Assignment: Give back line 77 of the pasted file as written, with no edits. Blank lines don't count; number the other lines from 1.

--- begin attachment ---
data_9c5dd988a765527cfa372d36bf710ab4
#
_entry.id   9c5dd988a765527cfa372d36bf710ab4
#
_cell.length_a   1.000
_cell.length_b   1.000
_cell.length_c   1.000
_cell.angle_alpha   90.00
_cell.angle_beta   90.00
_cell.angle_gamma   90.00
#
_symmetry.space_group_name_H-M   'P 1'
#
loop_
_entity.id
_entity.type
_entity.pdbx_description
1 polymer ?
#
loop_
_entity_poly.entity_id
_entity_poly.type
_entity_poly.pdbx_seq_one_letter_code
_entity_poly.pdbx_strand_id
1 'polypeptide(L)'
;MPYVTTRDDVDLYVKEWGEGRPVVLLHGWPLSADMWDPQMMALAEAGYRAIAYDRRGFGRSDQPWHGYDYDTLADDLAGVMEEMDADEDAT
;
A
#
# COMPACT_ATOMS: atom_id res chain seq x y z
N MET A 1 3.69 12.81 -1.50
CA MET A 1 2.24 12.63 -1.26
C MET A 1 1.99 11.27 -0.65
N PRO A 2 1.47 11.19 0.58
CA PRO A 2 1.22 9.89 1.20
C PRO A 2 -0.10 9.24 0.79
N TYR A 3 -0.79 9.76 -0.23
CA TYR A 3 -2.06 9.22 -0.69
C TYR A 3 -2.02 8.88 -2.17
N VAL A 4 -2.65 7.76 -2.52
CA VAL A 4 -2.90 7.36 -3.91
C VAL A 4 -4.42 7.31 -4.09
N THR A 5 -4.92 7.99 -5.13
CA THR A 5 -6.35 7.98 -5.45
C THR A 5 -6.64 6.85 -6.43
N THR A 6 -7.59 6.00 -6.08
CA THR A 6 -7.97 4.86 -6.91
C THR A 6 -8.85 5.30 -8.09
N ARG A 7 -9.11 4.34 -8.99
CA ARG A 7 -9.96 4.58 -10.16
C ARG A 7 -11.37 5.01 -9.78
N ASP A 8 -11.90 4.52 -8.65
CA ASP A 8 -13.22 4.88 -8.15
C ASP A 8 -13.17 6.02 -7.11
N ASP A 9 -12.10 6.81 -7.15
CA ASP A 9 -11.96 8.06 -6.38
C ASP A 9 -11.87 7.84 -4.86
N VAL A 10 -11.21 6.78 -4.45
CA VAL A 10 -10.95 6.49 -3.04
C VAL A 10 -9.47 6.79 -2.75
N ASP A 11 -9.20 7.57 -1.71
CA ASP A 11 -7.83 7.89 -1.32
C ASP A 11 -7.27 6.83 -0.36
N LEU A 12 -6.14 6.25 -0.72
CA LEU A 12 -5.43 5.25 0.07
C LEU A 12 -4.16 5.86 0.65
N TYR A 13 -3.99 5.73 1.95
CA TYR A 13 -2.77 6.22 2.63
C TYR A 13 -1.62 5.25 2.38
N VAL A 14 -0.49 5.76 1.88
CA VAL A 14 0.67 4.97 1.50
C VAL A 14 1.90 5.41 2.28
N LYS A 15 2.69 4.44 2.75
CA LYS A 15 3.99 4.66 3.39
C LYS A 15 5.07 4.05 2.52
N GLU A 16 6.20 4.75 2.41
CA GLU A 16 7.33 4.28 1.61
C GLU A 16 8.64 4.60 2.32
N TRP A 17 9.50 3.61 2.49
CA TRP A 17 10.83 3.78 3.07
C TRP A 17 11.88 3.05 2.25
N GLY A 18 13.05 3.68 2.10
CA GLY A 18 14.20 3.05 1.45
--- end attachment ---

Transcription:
CA GLU A 16 7.33 4.28 1.61